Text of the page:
Sentiment Slips as Inflation Weighs on Consumers Perceptions of Finances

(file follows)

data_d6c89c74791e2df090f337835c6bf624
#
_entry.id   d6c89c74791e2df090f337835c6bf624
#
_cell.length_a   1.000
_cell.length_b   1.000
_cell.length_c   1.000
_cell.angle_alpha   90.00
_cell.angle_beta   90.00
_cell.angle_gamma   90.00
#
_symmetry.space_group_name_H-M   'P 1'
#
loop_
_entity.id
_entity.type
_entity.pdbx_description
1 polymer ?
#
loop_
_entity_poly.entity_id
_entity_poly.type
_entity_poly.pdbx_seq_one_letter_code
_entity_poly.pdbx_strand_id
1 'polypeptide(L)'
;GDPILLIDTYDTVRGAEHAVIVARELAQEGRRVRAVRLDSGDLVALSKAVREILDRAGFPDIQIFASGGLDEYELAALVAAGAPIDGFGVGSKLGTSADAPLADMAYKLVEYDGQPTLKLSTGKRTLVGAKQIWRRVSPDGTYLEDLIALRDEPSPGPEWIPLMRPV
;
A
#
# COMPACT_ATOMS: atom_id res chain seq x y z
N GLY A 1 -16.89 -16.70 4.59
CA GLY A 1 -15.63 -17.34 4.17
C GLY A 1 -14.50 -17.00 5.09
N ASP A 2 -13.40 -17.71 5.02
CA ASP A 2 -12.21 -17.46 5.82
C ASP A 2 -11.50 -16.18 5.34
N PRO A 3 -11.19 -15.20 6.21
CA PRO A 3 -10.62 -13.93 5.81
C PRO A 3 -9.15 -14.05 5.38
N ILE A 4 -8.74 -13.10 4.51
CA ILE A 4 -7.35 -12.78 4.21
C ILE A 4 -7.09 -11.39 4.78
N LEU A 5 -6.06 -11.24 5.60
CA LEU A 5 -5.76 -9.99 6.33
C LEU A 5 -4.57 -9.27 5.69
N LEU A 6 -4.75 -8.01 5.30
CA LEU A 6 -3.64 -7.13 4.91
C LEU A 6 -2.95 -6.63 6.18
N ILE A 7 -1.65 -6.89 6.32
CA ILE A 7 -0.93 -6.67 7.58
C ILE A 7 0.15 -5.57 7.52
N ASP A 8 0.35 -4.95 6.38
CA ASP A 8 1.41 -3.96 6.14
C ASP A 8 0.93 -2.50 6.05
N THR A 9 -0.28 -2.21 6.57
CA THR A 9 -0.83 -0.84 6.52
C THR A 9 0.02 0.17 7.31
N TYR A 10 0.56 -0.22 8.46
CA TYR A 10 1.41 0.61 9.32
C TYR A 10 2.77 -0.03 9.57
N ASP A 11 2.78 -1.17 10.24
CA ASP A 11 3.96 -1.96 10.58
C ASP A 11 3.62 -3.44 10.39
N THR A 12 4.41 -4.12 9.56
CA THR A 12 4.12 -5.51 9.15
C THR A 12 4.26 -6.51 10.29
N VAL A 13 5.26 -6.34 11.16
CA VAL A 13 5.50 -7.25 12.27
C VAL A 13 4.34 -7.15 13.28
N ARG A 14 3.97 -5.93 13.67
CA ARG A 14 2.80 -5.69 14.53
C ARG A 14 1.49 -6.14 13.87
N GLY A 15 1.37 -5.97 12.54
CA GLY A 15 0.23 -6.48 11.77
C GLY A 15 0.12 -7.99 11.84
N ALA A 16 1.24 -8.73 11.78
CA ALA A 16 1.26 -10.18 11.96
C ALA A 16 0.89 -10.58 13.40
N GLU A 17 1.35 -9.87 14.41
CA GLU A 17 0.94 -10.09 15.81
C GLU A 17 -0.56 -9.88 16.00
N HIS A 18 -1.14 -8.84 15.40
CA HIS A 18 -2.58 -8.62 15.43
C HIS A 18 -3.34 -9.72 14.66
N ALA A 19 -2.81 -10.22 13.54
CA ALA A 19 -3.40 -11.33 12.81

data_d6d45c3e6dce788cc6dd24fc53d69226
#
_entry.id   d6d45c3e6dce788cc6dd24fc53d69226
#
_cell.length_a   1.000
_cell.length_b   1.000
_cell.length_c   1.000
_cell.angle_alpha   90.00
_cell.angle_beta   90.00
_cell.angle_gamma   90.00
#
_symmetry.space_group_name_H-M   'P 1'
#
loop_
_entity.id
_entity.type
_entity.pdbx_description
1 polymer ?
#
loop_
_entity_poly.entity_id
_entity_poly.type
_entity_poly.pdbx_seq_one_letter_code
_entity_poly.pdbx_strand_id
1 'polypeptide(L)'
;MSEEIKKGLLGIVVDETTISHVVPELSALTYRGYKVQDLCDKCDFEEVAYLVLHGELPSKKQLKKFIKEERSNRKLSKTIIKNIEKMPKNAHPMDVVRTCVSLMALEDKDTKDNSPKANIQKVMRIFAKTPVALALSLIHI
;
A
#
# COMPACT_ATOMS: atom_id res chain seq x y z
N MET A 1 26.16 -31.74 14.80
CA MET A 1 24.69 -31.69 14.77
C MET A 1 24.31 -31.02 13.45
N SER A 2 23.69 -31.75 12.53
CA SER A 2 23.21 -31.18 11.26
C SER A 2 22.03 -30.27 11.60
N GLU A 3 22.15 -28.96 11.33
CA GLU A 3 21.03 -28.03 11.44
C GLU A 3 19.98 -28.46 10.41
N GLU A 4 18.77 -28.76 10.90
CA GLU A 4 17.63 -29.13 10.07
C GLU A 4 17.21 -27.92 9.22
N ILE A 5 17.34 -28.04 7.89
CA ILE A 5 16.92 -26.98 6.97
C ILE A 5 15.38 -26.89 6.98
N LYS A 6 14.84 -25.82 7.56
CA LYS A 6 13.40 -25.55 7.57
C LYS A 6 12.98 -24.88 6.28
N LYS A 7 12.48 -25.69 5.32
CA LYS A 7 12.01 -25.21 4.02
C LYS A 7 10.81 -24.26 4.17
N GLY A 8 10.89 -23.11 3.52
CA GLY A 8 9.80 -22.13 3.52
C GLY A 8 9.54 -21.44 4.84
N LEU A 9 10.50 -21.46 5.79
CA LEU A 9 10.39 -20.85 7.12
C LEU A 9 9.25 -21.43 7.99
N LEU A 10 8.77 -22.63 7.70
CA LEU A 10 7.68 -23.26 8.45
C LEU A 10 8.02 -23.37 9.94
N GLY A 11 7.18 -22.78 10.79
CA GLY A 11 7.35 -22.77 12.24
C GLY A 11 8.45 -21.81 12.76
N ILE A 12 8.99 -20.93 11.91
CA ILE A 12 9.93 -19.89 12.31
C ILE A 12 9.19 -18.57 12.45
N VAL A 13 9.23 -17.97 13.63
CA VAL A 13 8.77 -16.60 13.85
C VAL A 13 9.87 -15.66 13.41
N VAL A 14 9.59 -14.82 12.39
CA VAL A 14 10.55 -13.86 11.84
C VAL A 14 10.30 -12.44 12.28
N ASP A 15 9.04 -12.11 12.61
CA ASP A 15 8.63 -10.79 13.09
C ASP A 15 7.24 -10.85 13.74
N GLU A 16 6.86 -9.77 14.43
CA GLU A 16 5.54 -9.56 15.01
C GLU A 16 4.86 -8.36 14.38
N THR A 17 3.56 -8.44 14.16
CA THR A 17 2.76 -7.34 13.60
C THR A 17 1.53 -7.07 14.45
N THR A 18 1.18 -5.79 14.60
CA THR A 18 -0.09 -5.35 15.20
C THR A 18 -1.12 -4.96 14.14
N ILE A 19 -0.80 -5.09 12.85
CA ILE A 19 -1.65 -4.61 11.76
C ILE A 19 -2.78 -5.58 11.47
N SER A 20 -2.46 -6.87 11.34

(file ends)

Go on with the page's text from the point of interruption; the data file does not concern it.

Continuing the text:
Summary Despite an improving COVID situation, consumer sentiment moved to a fresh decade low in early February amid a deterioration in household finances. Concern over higher inflation appears to be the main culprit, with near-term inflation expectations rising to the highest level since 2008 and concern over higher prices weighing on income and buying prospects. Sentiment Reaches Fresh Decade Low Consumers became more downbeat in early February according to the preliminary read on consumer sentiment from the University of Michigan. The headline index dropped to 61.7 (chart), marking a fresh decade low as both views on current conditions and expectations about the future moved lower. This slide in sentiment came even as the COVID situation in the U.S. has improved quite dramatically over the past month. New daily case counts have moved significantly lower, and the hospitalization rate has peaked. The details of the report suggest weaker expectations around consumers’ financial situation was the main culprit behind the decline. Consumers’ views of their finances versus a year ago fell to the lowest level since 2013 (chart). This shouldn’t come as a surprise when considering the massive amount of fiscal support reaching households at the onset of the pandemic has now ended, and households continue to contend with higher prices. READ FULL ARTICLE>>